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Best Car Buffer of 2021: Polish to Perfection

Every car owner wants to have the shiniest and newest car on the block. However, not everyone can afford to take their vehicle to the shop on a monthly or even weekly basis.

There are plenty of great buffers available. It all depends on what you’re looking for, and what automotive skills you have, or don’t have.

If you know what you’re doing, then you don’t have to look at simple tools that cater to the needs of non-professional car detailers. But, if you want your car to look great, and you have never used a buffer before, you’ll need a tool that’s easy to operate.

The Best Car Buffers

PORTER-CABLE
2500 - 6800 OPM
CHECK PRICE
DEWALT
600 - 3500 RPM
CHECK PRICE
MAKITA
600 - 3,000 RPM
CHECK PRICE

1. Porter-Cable Variable-Speed Buffer

The Porter-Cable is one of the most popular dual-speed polishers out there. This really isn't a surprise since they were one of the first companies to create a commercial polisher. These days you can likely find a Porter-Cable buffer in nearly every auto shop and garage.

For people who are worried about damaging their vehicle, this buffer is also a great choice. It has a powerful 4.5 amp motor and the random orbit is great for removing swirls.

It comes with six-speed settings ranging from 2500 - 6800 rpm. This speed is easily adjusted using the trigger and handle.

The buffer also features a pre-installed counterweight that makes balancing a cinch. Yet another great feature this tool has is a removable handle that can be adjusted in two positions. The ambidextrous construction is a breath of fresh air for lefties.

However, this tool doesn’t have a hook-and-loop or a backing plate like other buffers. The package also includes a pad, however we would suggest additional pads for multiple compound uses.

2. Dewalt Variable Speed Polisher

Dewalt is a very popular power tool company. This particular buffer is more powerful than the Porter-Cable and is a premium automotive care product. If you need a tool that can be used on other vehicles, for example boats, the Dewalt is a great choice.

Although it’s a powerful machine, don’t worry, it’s quite easy to handle. Not only does it have a side handle, it also has a top handle for added stability. That way you can change positions whenever you need to. And since there is no load speed, you can jump right into polishing.

The Dewalt operates quite smoothly due to the heat-treated and precision-cut gears.

However, you should be careful not to use the buffer on the plastic parts of your vehicle, or you might burn them. Also, you may need to purchase additional brushes and pads since the provided ones tend to wear down quite easily.

3. Makita Electronic Buffer Polisher

Makita is known for manufacturing high-quality power tools, and this 7-inch hook-and-loop buffer is no exception. The great thing about this tool is that it can be used for both polishing and sanding, and you won’t have any trouble quickly changing that functionality.

It allows you to do a variety of different tasks, such as waxing, polishing, painting, compounding fiberglass, etc. You can use it on different surfaces as well since it works equally well on floors as it does on cars.

You can adjust the speed depending on what surface you’re using the buffer on; You can even lock it on a specific speed if needed.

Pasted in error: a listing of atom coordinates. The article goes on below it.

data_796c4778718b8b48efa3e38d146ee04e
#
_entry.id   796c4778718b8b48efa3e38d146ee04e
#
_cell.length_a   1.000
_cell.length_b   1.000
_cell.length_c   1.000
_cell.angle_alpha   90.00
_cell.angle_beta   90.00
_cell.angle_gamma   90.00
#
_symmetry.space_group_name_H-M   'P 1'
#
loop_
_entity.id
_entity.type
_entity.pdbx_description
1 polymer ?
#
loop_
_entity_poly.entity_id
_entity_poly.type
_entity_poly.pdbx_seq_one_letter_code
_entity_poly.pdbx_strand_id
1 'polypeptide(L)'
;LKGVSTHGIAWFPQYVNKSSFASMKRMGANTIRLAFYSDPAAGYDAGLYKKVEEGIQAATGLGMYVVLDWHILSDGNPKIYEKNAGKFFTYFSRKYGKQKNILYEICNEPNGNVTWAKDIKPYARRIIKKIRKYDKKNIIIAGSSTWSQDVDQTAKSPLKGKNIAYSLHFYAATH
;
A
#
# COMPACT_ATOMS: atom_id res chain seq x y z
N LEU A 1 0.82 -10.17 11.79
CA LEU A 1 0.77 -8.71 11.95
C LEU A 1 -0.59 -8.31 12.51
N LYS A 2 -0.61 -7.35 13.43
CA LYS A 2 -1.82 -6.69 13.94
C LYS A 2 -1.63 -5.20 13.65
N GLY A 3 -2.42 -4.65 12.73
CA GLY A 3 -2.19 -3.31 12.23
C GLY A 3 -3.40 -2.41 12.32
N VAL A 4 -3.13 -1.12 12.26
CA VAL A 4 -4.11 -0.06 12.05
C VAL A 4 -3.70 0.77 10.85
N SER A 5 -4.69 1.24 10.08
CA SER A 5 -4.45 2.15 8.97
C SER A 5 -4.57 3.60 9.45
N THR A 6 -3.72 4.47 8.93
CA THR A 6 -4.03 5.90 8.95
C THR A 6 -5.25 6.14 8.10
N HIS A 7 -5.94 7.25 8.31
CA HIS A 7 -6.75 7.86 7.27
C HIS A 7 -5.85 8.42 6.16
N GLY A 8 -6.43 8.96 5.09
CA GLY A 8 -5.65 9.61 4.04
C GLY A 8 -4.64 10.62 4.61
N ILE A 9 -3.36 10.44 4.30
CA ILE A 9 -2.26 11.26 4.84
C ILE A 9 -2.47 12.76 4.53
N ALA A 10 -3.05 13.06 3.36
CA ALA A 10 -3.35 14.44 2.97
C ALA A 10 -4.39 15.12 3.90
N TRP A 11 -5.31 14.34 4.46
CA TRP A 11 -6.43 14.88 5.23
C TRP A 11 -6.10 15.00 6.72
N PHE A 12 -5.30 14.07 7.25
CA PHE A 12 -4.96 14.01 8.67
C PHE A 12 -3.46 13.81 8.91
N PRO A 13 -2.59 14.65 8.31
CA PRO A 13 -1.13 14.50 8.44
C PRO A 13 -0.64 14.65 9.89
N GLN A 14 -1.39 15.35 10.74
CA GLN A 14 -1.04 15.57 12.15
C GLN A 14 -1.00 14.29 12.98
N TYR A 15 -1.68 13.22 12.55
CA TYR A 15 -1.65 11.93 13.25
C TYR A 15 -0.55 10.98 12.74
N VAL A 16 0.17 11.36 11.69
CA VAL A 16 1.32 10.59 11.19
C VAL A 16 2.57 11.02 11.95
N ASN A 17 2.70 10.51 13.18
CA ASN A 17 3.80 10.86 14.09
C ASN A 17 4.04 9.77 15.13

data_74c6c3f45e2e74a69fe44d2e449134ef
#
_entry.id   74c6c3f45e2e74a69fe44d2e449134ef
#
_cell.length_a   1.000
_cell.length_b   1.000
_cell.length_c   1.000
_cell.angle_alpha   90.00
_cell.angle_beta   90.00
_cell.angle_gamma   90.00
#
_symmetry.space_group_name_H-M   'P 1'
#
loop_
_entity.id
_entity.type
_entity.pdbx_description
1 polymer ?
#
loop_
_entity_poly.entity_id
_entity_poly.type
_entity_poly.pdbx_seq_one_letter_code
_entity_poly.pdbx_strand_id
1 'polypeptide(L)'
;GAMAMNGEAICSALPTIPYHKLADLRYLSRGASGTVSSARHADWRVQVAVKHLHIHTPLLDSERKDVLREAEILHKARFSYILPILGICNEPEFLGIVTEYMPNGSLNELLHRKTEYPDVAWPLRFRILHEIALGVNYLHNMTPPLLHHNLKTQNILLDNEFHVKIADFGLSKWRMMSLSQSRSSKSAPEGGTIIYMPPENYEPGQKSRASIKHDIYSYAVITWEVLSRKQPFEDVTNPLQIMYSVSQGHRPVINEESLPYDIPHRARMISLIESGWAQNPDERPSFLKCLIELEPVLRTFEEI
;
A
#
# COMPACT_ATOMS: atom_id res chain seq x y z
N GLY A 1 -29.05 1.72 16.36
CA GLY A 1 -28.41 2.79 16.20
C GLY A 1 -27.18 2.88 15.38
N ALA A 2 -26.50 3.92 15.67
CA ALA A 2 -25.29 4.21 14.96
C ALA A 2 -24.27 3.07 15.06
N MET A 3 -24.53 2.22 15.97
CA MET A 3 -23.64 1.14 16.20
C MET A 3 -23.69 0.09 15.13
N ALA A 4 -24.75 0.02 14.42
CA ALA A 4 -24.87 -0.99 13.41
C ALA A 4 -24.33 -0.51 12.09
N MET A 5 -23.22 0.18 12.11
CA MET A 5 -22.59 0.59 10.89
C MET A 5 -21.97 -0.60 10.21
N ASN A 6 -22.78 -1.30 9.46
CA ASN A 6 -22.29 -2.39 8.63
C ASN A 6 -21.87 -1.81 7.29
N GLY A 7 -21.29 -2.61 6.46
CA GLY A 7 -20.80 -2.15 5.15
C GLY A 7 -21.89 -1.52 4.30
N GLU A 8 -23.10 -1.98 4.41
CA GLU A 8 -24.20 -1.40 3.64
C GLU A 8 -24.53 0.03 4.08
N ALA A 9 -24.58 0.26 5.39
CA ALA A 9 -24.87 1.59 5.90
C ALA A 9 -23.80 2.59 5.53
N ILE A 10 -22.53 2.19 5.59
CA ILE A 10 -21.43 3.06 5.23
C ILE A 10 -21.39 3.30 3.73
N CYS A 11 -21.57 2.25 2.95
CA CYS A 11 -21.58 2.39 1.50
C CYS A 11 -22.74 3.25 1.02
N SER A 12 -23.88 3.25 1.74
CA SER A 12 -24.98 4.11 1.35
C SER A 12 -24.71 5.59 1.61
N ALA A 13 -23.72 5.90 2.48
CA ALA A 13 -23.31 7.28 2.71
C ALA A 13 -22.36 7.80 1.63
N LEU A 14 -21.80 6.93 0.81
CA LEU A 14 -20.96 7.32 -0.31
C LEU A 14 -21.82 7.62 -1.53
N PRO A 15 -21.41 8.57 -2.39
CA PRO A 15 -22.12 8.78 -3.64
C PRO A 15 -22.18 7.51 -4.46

The Makita has a hook and a pad included, along with side handles. Additionally, you can use the loop handles for extra stability.

It’s a tool that you can use for hours without worrying about it overheating. More importantly, it’s lightweight, so you won’t get tired in the middle of polishing your vehicle. Overall, it’s a very effective tool that’s easy to handle.

4. Griot's Garage G9 Dual Action Random Orbital Polisher

Griot's Garage ultimate goal was to make a buffer that was easy to handle for professionals and non-professionals alike.

The 6″ dual-action random orbital polisher comes with a 10’ cord. Griot kept the adjustable handle and added a rubber grip for extra comfort. They’ve moved all the switches and knobs to more convenient places on the tool so they don’t get in the way.

The buffer kit also includes a single white finishing pad. They note the pad is designed to be less aggressive and used for final touch ups. Meaning, you'll likely need to source additional pads.

5. FLEX Positive-Drive Rotary-Orbital Polisher

Flex offers a dual action machine polisher that removes scratches, swirls, and a number of other imperfections.

The 8 mm rotation makes the buffer extra efficient, and the orbital rotation imitates the circular movement of your hand and produces a highly smooth surface.

Also, the counter-weight is a great feature, and it allows you to operate the tool easily. Another great safety feature is the automatic motor shut-down. Once the carbon brushes are worn down, the motor shuts off instantly, keeping your car from being damaged.

The Flex buffer also comes with a 13-foot cord, so you won’t need to purchase an extension.

While there are a number of positives for this tool, the biggest downside is the price. In some cases, it is twice as much as the other options. If you’re a professional and don’t mind spending money, this is a great option.

What to Look for in a Car Buffer

using a polisher

Now that we've looked at some of the better options available, you have a general idea of what to look for. Let's look at some of the important features to consider for your buffer, some frequently asked questions, as well as some tips on how to use a buffer.

Speed

The single most important factor is speed. Buffers are rated in either revolutions per minute (RPM) or orbits per minute (OPM). Higher speeds will do a better job at addressing deeper scratches.